During volatile markets, liquidity may be a challenge when selling or buying assets within a desired price range, especially when exiting positions quickly. Stick with stocks that have low impact cost to maintain liquidity and make trading easier under normal conditions.

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Invest in Staples:

Some industries tend to do well even in a poor overall economy. Utilities and businesses producing consumer staples are examples because people still need essential goods regardless of economic conditions. Investing in staples allows for returns during recessions or periods of high unemployment.

Think Long Term:

Market risk and volatility cannot be fully escaped, but they can be managed by adopting a long-term investing strategy. Making small adjustments in response to market changes is wise, but avoid completely upending the investment strategy due to a recession or currency fluctuation.

Short-term traders are more vulnerable to volatility, but over time, volatility tends to even out. Systematic investing, sticking with a long-term outlook and strategy, increases the likelihood of portfolio recovery from market risks.

Measuring Market Risk:

The value-at-risk (VaR) method is commonly used to measure market risk. VaR modeling quantifies a stock’s or portfolio’s potential loss and the probability of that loss occurring. However, the VaR method has limitations due to certain assumptions, limiting its precision.

Another relevant risk metric is beta, which measures the relative volatility or market risk of a security or portfolio compared to the overall market. Beta is used in the capital asset pricing model (CAPM) to calculate an asset’s expected return.

What’s the difference between market risk and specific risk?

Market risk and specific risk are the two major categories of investment risk.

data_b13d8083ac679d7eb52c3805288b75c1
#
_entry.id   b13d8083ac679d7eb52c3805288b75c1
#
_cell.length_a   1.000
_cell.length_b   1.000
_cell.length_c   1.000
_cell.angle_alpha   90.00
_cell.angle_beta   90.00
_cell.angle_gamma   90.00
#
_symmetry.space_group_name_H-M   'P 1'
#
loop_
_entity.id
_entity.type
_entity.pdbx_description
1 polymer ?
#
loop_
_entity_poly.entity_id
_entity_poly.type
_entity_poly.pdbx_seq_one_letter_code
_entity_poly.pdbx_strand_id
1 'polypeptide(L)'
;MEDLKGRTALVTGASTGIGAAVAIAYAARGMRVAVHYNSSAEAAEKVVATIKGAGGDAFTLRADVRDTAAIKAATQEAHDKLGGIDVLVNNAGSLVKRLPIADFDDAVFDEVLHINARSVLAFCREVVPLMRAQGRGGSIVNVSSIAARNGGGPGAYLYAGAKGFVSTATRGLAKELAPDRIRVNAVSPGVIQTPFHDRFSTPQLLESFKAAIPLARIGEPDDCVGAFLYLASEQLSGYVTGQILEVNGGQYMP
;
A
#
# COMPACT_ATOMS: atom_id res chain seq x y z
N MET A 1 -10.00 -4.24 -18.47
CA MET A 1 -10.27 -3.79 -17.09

Market risk, or systematic risk, cannot be eliminated through diversification, though it can be hedged in other ways. It influences the entire market simultaneously.

Specific risk, in contrast, is unique to a particular company or industry. It can be reduced through diversification and is also known as unsystematic risk, diversifiable risk, or residual risk.

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What are some types of market risk?

The most common types of market risk include interest rate risk, equity risk, commodity risk, and currency risk.

Interest rate risk is associated with interest rate fluctuations, especially in fixed-income investments such as bonds.

Equity risk involves changing stock prices.

Commodity risk is related to changing prices of commodities like crude oil and corn.

Currency risk, or exchange-rate risk, arises from changes in currency prices, affecting investors holding assets in another country.

How is market risk measured?

The value-at-risk (VaR) method is widely used to measure market risk. It quantifies potential losses and the probability of their occurrence. Beta, another relevant risk metric, measures the relative sensitivity of an asset to market movements.

Is inflation a market risk?

Inflation can contribute to market risk by impacting business performance, consumer behavior, and investor confidence. It may result in monetary policy adjustments, such as increased interest rates, potentially leading to a recession and overall market slowdown.

Inflationary risk refers to the rising prices caused by inflation potentially outpacing investment returns. It isn’t a specific type of market risk but a type of investing risk. Minimizing inflationary risk can be achieved through diversification, early investing to benefit from compound interest, and more aggressive investing at a younger age.

The Bottom Line:

Market risk refers to the possibility of incurring losses from factors that affect the overall performance of financial markets, such as changes in interest rates, geopolitical events, or recessions. It is systematic risk and cannot be eliminated through diversification. On the other hand, specific risk is unique to individual stocks or industry sectors and can be minimized through diversification.

Methods such as the value-at-risk (VaR) method, risk premia, and beta coefficient can be used to measure market risk. It is important to understand and manage market risk while investing to protect portfolios and achieve financial goals.